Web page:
NEWTOWN, Con. (WSVN) — Parents and residents of the Sandy Hook community are offering their support to the victims of the shooting at Marjory Stoneman Douglas High School.
Flags could be seen at half-staff in Newtown, Connecticut, but this time, it’s for the victims of the 17 lives lost in Parkland, Wednesday.
“It brings back those emotions. Those raw emotions, like you are right there, that day again,” said the Rev. Matt Crebbin.
Five years after 20 children and six adults were killed at Sandy Hook Elementary school, the pain in the community is still raw. Crebbin would know, he was called out to the fire station next to the school to comfort families.
“Some of them were reuniting with their children and loved ones and some were awaiting word that they had lost loved ones,” Crebbin said.
The days and weeks that followed were slow as the community came together while it tried to process the grief.
“To know as we began our own journey that there were folks that had been on this journey, they didn’t have all the answers,” Crebbin said. “They could help us to understand some things we were going through. But what was helpful was to know they were still carrying forward.”
One way some have carried forward is with change.
“We demanded action. We were able to swiftly change gun laws in our state, including assault weapons,” said Po Murray, the chair of the Newton Action Alliance.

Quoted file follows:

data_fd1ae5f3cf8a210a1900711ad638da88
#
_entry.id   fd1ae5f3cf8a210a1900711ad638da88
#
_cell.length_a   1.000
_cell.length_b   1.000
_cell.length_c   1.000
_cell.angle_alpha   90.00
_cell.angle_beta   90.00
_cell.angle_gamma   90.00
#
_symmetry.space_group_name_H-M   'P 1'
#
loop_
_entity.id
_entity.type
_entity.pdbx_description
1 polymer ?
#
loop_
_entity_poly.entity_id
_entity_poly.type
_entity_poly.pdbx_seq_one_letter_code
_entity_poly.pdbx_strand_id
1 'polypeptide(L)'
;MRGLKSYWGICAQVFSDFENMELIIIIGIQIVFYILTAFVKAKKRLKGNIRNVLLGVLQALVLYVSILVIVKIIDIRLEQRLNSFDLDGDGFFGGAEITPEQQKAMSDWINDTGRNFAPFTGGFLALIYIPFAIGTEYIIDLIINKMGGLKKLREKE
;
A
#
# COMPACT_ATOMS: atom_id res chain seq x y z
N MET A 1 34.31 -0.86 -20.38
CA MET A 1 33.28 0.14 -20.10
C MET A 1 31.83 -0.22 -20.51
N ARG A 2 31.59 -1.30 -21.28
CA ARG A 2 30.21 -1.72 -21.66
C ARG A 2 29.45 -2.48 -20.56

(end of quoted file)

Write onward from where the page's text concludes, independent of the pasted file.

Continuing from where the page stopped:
“This is the neighborhood where the shooter lives, and he lived behind those trees,” Murray said.
The Newton Action Alliance is one of several organizations created after the shooting to make a difference.
Another is Sandy Hook Promise, which created a public service announcement to highlight how easy it is to miss the signs of a mass shooter.
Nicole Hockley, managing director of Sandy Hook Promise, lost her son Dylan during the Sandy Hook shooting. “What can we do? Not just talking about guns, not just talking about mental illness,” she said. “What can we do to protect our kids?”
“These incidents can really cause us to make choices. Not choices about changing the events because they happened, but causing us to make choices about how we live each day,” Crebbin said.
However, those who live and re-live this tragedy time and time again have a message for everyone in South Florida.
“The Town of Newtown is here for them,” Murray said. “There are many community members who support them.”
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